From: Will Hewson <wh18@le...>  20100404 17:06:50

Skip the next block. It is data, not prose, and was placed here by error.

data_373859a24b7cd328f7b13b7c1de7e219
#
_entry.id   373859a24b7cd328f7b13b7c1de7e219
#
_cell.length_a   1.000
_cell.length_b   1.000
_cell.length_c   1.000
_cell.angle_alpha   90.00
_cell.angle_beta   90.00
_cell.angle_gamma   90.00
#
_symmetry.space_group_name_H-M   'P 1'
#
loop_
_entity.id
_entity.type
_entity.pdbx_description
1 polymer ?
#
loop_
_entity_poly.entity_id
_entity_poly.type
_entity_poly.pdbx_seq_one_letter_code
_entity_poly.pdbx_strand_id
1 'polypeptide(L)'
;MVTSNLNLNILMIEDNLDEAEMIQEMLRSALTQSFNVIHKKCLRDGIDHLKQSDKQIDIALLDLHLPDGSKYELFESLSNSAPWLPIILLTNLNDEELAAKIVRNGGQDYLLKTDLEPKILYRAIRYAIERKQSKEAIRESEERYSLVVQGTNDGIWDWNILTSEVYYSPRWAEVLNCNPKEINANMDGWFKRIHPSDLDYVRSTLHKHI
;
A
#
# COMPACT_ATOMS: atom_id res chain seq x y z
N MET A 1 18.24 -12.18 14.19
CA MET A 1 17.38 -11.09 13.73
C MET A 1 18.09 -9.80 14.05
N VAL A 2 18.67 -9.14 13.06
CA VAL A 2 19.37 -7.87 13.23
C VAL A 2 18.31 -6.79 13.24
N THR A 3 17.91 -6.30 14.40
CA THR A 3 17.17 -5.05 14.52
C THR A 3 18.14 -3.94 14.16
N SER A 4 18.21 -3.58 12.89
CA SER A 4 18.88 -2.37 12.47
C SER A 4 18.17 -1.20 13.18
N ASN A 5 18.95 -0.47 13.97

Hi again Jeff et al... I've had a play around with the extra few lines of code  on paper this seems like it should solve the problems I'm experiencing. However, an error's being thrown up by the transform scalar function, as my lons and lats won't necessarily be increasing. The data I'm plotting is satellite data and so at the beginning and end of the orbit file lats go over the pole from 90 to 90, with a similar problem for the lons  whereby the data is taken across the satellite track. I've thought about sorting the data before passing it to transform_scalar but I'm always going to be left with the problem in either lats or lons. I've uploaded the file I'm currently working with this time. It's three columns of lons, lats and z values. Once again, many thanks for your help. Will. http://old.nabble.com/file/p28133659/test.plt test.plt Jeff Whitaker wrote: > > On 4/2/10 6:32 AM, Will Hewson wrote: >> This is great Jeff, thanks for the help  I'll give it a try over the >> weekend >> (it's bank holiday here in the UK!) and get back to you, if I'm still >> having >> trouble I'll stick up the plotting data too... thanks again. >> >> Will >> > > Will: I forgot to mention that contourf will work on your data without > having to interpolate to projection coordinates. > > Jeff >> >> >> Jeff Whitaker wrote: >> >>> On 4/2/10 4:27 AM, Will Hewson wrote: >>> >>>> Hi forum/ mailing list, When I plot in the orthographic projection I'm >>>> getting the large artefact shown below extending away from the north >>>> east of the globe. I'm not finding the same problem when plotting in a >>>> full globe projection so I'm presuming the problem is with the way I'm >>>> projecting everything rather than my data itself. I've included my >>>> plotting code below, if anyone is able to spot some glaring omissions/ >>>> errors I'd be most grateful (I've been using python/ matplotlib for >>>> only a couple of weeks now!). >>>> >>> Will: I think what's happening is that pcolormesh is having trouble >>> dealing with the higher curvlinear grid, which becomes nearly >>> pathological near the horizon of the projection. If you take a look at >>> the test.py file in the basemap examples directory, you'll see an >>> example orthographic plot that solves this problem by first >>> interpolating the data to a regular grid in projection coordinates (with >>> values over the plot horizon masked). The example uses imshow, but >>> pcolormesh works as well. A standalone version of the example using >>> pcolormesah is attached, which uses data files in the basemap examples >>> directory. >>> >>> Jeff >>> >>> from mpl_toolkits.basemap import Basemap, shiftgrid >>> import numpy as np >>> import matplotlib.pyplot as plt >>> # read in topo data (on a regular lat/lon grid) >>> # longitudes go from 20 to 380. >>> topoin = np.loadtxt('etopo20data.gz') >>> lons = np.loadtxt('etopo20lons.gz') >>> lats = np.loadtxt('etopo20lats.gz') >>> # shift data so lons go from 180 to 180 instead of 20 to 380. >>> topoin,lons = shiftgrid(180.,topoin,lons,start=False) >>> m = Basemap(projection='ortho',lon_0=105,lat_0=40,resolution='l') >>> # transform to nx x ny regularly spaced native projection grid >>> nx = int((m.xmaxm.xmin)/40000.)+1; ny = int((m.ymaxm.ymin)/40000.)+1 >>> topodat,x,y =\ >>> m.transform_scalar(topoin,lons,lats,nx,ny,returnxy=True,masked=True,order=1) >>> # create the figure. >>> fig=plt.figure(figsize=(8,8)) >>> im = m.pcolormesh(x,y,topodat,cmap=plt.cm.jet) >>> m.drawcoastlines() >>> m.drawparallels(np.arange(0.,80,20.)) >>> m.drawmeridians(np.arange(10.,360.,30.)) >>> m.drawmapboundary() >>> plt.show() >>> >>> >>> >> > > >  > Download Intel® Parallel Studio Eval > Try the new software tools for yourself. Speed compiling, find bugs > proactively, and finetune applications for parallel performance. > See why Intel Parallel Studio got high marks during beta. > http://p.sf.net/sfu/intelswdev > _______________________________________________ > Matplotlibusers mailing list > Matplotlibusers@... > https://lists.sourceforge.net/lists/listinfo/matplotlibusers > >  View this message in context: http://old.nabble.com/Basemaporthographicprojectionplotdoesn%27trespectglobeboundarytp28117654p28133659.html Sent from the matplotlib  users mailing list archive at Nabble.com.